Janos Gereben interviewed mezzo-soprano Stephanie Blythe, one of the stars of SF Opera's Sweeney Todd, and along the way she had a few things to say about supertitles.
It's a hot-button issue with me. I do not believe in them, full stop. I believe with all my heart that what Supertitles have done is to train audiences not to listen.
They don't listen the same way - they hear it but they don't listen. I am not here to ruffle feathers about Supertitles, but I am an artist first, I serve the music, the audience, and what I see is that Supertitles have not only changed the way audiences listen, but changed the way singers prepare. It has made it a completely different experience.
Last night, for example [at the dress rehearsal, attended by school audiences], there were several times in the dialog [which is included in the titles] when a had a word slip and I put in something else, I got the gist of the line, and my first thought was, Oh crap, that's not what they are getting in the titles! It shouldn't be that way.
I work overtime in everything I do to be sure, especially in my own language, so that everyone understands me, so they don't have to look. Imagine, put yourself in the body of a singer, who is looking into an audience, and all you see is this: chins up.Where to start? Well, with the idea that somehow audiences that don't have supertitles are better listeners. Blythe might try going to a bunch of symphony concerts, and see what she thinks of audiences there. She could ask them some questions about why they are there and how they listen to music. She might be surprised; lots of them are there for companionship or to hear the pretty tunes. They are not listening in the analytical and attentive way she might imagine they are.
I am curious about just how far she can see into the house when she's performing. I'm pretty certain she can't see me in the Dress Circle. And when I'm in the orchestra, my chin is up partly so that I can see the stage!
As she says, she's there to serve the audience. Audiences are better served by knowing what's happening on stage, and in more detail than might be obvious from the staging. I just saw seven operas in German, a language I don't understand very well, without supertitles. Fortunately, I've read the librettos, multiple times, and I've seen each of the operas multiple times with supertitles, but even then, I do not know what's happening or being said on a line-by-line basis, because I just can't carry around seven 900 to 1200 line translations in my head.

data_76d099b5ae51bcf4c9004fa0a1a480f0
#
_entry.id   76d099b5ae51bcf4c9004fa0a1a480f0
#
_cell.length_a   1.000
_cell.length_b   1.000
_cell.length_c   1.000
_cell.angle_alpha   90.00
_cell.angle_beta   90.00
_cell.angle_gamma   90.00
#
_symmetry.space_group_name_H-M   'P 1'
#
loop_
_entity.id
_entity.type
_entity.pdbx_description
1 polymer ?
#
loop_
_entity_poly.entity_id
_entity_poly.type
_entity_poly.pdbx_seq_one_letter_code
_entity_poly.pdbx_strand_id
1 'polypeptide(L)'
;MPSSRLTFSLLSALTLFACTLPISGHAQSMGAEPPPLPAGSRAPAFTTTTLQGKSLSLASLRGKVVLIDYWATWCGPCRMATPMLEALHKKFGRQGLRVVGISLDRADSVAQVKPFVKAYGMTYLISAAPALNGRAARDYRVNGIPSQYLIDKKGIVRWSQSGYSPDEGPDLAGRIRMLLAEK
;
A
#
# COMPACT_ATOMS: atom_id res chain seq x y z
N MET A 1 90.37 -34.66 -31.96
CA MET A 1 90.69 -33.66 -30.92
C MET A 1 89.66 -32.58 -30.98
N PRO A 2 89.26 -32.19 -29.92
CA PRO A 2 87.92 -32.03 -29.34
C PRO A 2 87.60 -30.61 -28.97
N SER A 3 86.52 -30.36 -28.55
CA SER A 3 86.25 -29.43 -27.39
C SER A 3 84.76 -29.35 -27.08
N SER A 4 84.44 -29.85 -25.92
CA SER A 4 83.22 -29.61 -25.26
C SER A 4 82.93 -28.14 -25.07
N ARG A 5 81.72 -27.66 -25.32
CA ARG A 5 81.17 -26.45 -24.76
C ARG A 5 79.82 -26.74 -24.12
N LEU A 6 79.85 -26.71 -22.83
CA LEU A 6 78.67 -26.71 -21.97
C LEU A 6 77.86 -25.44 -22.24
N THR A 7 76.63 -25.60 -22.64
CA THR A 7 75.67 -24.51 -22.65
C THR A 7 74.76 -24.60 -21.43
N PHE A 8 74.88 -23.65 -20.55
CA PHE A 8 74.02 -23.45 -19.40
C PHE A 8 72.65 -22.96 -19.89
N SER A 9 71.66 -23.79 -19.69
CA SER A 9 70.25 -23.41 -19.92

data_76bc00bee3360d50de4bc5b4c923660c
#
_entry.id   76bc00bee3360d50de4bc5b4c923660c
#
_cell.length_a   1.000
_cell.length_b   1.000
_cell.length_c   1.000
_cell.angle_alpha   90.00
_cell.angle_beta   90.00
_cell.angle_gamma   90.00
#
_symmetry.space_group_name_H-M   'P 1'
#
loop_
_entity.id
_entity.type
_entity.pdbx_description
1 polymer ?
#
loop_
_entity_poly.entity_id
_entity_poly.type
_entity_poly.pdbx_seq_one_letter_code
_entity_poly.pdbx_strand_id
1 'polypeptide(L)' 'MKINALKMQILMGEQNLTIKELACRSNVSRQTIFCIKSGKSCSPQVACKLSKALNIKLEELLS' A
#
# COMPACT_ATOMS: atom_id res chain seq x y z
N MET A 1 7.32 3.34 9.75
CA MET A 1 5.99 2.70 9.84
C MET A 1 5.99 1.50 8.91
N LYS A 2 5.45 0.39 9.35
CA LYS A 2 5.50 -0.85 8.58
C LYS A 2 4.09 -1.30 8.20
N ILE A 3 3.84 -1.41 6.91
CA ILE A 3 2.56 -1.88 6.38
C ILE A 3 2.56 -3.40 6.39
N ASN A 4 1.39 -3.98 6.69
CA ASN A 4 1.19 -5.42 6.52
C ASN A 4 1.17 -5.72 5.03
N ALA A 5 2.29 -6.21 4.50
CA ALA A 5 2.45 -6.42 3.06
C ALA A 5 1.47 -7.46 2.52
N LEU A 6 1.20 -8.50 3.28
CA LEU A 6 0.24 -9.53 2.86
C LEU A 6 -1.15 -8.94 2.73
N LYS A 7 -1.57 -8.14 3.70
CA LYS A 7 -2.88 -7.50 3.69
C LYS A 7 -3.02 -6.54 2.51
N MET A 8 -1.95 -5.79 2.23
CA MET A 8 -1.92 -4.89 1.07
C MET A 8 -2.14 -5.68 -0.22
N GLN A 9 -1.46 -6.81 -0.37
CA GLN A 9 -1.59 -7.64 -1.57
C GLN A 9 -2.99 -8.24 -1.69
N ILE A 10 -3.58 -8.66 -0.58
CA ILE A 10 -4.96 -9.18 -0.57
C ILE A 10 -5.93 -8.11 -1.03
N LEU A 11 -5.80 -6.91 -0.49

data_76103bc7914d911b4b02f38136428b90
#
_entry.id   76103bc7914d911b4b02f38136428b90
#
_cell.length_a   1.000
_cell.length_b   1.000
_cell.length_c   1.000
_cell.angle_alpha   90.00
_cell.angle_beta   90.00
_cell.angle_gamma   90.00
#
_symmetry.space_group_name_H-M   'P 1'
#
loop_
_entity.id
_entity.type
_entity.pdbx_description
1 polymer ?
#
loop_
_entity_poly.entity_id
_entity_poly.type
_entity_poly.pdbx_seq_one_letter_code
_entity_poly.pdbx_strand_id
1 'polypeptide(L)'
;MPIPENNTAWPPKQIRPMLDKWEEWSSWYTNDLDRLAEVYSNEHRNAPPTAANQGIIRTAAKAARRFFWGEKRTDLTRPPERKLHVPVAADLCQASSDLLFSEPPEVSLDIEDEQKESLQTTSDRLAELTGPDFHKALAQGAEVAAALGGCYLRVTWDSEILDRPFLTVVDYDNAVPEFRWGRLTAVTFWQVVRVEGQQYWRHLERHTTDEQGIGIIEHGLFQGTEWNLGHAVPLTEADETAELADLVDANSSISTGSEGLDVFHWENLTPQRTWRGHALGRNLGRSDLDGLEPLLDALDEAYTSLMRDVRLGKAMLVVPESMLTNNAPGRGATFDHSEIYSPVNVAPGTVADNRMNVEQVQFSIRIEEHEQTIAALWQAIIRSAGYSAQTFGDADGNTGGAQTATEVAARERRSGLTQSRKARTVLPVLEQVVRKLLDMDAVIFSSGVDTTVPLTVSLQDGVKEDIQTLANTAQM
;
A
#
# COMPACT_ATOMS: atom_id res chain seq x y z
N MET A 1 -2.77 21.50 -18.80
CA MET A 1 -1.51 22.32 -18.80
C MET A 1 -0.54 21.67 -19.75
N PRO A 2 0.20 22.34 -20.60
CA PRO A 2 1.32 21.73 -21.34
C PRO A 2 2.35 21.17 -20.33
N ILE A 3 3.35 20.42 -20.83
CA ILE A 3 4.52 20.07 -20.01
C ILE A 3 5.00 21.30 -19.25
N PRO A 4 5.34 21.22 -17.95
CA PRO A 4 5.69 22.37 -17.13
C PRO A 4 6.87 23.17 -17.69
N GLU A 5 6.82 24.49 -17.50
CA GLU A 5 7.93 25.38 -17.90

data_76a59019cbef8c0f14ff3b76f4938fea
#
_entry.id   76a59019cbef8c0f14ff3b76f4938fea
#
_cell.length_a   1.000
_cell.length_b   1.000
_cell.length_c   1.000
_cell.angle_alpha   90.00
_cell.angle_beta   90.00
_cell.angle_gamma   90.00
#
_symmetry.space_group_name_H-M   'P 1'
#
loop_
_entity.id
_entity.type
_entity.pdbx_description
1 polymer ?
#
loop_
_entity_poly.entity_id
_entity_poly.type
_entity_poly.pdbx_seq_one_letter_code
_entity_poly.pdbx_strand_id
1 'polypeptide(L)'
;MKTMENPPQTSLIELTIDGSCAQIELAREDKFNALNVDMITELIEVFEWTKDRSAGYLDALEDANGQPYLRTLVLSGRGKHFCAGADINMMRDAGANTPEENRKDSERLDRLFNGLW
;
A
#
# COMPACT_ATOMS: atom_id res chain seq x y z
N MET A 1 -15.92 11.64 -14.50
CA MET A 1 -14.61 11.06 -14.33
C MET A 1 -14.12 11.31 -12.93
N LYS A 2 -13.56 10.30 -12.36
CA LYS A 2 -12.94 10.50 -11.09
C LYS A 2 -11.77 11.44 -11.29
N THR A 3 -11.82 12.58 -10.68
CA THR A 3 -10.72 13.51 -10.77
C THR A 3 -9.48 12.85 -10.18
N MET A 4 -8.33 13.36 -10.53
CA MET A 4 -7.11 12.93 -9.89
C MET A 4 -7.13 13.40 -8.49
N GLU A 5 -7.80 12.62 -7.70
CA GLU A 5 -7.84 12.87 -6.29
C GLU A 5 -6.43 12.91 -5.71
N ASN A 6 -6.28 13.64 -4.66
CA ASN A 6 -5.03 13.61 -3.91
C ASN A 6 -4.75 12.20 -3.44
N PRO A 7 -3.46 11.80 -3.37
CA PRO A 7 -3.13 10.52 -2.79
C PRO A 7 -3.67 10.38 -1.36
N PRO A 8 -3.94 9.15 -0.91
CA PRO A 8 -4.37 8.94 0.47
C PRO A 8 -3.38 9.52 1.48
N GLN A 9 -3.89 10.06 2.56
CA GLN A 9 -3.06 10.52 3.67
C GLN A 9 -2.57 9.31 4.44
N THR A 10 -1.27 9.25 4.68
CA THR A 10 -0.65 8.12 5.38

Maybe she can. If that's the case, I want to hear how she does it.
And, you know, there's an obvious solution to what she sees as a problem. She could be advocating for opera in English. That's right, English-language operas, and opera in translation. This will get her laughed out of every opera house in the English-speaking world that isn't the Coliseum, London.*
Oh, wait: Sweeney Todd is in English. Well, maybe she should try to talk David Gockley into turning the supertitles off. Surely her diction is good enough to be understood 150 feet away in the far reaches of the opera house, right? And under the orchestra overhang?
Well, let's look at a past review of a Blythe recital, written by me. She performed a song cycle on a Chamber Music Society of Lincoln Center program, in a small venue, Herbst Theater, which seats maybe 900. Here is what I had to say:
The texts weren’t printed in the program, at Blythe’s request, on the grounds that she would like to see the audience’s faces when she sings to them, and because she feels her diction is good enough that the texts aren’t necessary. This would have been easier for me to swallow if Blythe herself hadn’t had the score and texts in front of her for the duration. As an audience member I found this distracting. Moreover, while her diction was, indeed, largely superb, I had to wait until the distribution of the text during intermission to find out what, exactly, had happened to the horses at the climax of “The Mountain.” (Spoiler: No equines died in the making of the song cycle.)I'd like to remind Stephanie Blythe that she can talk about serving the audience all she wants, but what she is proposing - the elimination of supertitles - and what she does in her performances - deny audiences the printed text - are profoundly anti-audience. I'd also like to remind her that we are paying her fees. And lastly, I'd like to suggest that she spend some time attending opera performances in a language she doesn't understand, perhaps Russian or Hungarian, and then get back to me about how terrible supertitles are.
* Personally, I would be fine with more opera in good English translations. Not Jeremy Sams, not David Gockley, but translations by Andrew Porter.